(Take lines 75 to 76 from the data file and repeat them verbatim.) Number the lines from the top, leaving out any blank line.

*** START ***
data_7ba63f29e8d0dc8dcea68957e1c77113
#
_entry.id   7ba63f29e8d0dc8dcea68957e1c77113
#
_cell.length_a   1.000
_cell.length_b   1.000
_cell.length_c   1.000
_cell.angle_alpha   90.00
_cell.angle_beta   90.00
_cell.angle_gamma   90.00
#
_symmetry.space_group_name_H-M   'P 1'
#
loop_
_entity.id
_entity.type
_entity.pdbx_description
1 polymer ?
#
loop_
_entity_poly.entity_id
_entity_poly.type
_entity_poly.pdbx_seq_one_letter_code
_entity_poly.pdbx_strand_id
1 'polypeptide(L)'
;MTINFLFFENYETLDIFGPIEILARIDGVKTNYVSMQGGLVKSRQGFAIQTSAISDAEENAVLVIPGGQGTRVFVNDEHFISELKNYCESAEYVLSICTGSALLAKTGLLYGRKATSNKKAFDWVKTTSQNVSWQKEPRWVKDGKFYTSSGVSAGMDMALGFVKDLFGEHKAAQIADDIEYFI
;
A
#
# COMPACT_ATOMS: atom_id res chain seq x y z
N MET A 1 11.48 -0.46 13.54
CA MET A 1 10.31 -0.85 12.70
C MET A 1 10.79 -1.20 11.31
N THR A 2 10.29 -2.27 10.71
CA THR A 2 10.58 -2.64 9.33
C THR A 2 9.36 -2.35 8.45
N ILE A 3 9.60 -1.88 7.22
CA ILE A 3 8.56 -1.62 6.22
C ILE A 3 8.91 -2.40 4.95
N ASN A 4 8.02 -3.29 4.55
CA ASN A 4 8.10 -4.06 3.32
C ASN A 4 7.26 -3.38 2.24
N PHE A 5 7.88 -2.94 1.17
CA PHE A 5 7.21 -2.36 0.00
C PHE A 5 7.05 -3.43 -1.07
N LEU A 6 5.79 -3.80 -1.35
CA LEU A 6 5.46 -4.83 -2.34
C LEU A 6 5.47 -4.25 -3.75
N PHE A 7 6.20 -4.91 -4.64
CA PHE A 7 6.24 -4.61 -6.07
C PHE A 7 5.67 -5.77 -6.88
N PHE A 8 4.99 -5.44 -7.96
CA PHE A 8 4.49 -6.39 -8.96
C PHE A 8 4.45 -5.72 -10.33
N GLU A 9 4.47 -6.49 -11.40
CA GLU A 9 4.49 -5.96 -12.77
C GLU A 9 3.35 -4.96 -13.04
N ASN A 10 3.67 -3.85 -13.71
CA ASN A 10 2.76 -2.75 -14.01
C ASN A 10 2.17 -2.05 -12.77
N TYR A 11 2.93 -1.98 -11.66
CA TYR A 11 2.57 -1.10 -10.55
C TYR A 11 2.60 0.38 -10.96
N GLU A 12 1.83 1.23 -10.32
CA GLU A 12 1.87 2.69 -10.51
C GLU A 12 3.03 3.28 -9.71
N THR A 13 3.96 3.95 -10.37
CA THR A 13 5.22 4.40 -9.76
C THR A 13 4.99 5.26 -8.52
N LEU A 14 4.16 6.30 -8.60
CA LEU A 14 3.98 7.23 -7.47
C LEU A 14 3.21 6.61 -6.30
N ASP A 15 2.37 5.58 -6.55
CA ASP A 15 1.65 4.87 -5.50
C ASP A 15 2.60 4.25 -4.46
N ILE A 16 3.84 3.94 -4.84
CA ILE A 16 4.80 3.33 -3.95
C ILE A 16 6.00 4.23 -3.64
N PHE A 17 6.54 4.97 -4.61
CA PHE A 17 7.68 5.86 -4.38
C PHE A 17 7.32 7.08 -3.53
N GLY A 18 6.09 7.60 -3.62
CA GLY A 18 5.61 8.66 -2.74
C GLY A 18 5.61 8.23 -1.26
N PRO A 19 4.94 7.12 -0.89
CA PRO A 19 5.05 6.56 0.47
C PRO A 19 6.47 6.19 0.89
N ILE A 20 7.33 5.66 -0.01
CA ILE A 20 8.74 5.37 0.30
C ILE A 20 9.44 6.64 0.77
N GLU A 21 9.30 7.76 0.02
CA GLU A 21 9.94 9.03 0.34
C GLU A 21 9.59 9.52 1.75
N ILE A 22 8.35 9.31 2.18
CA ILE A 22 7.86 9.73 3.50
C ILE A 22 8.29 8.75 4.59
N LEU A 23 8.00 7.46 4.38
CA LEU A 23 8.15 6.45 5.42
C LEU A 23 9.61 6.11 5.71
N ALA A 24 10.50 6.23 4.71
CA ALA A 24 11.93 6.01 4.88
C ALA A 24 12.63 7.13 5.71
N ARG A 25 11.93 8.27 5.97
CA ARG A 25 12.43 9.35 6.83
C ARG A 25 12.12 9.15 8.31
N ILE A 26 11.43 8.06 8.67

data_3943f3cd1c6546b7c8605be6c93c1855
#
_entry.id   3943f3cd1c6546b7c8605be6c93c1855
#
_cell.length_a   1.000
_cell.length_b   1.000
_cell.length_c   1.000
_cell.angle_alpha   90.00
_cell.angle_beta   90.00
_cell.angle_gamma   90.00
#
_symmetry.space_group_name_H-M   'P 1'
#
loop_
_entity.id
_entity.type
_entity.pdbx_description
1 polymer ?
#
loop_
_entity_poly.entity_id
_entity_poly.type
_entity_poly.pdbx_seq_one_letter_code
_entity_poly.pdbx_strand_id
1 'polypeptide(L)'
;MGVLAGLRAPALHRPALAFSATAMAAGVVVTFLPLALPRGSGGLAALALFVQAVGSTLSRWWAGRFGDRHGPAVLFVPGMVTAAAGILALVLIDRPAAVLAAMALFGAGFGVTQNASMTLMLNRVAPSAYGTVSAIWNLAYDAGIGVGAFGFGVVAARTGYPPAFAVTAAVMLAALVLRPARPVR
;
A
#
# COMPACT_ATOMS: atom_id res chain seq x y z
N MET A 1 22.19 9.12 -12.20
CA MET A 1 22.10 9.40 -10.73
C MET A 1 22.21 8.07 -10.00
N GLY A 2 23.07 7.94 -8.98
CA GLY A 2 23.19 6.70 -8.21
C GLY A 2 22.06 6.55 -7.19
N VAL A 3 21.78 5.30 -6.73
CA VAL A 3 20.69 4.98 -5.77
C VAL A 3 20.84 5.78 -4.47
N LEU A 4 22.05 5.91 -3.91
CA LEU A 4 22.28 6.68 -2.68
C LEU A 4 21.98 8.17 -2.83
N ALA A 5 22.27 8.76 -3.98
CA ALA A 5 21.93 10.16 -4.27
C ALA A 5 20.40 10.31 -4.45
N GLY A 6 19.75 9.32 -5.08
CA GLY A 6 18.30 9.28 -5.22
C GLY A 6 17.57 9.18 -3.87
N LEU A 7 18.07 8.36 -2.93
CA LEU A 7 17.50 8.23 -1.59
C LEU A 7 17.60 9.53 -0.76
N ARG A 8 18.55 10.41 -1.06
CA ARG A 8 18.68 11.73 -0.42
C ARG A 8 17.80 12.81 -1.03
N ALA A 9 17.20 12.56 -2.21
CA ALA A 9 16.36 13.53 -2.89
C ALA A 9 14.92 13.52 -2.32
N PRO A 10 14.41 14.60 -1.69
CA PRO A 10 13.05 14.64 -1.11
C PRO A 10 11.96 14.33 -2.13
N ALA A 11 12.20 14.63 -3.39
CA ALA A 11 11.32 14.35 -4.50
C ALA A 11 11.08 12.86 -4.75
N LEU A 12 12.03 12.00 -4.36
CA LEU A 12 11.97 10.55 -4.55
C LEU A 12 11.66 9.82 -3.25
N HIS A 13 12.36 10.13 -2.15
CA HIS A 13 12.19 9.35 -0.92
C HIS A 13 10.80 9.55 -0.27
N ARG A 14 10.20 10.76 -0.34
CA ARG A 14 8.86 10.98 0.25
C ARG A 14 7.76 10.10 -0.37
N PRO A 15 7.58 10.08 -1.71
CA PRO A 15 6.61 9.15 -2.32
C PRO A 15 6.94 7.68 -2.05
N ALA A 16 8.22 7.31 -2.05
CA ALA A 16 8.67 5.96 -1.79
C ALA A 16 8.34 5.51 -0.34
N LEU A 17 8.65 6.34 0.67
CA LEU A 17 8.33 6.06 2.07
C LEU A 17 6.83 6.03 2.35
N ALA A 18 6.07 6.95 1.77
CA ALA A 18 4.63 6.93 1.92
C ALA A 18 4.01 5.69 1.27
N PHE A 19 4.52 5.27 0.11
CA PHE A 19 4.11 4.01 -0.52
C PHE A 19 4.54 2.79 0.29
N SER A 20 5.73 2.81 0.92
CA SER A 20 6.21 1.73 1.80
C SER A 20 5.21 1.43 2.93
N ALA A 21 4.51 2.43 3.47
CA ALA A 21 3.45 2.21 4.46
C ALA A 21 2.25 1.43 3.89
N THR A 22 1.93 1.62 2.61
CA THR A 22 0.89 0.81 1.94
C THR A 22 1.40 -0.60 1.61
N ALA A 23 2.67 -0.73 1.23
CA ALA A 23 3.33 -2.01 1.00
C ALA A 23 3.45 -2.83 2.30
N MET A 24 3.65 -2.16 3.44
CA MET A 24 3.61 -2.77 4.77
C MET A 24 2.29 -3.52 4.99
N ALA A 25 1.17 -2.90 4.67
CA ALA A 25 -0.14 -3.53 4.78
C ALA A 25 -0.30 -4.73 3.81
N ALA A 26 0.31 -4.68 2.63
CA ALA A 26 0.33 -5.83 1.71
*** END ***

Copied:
C ASP A 15 2.60 4.25 -4.46
N ILE A 16 3.84 3.94 -4.84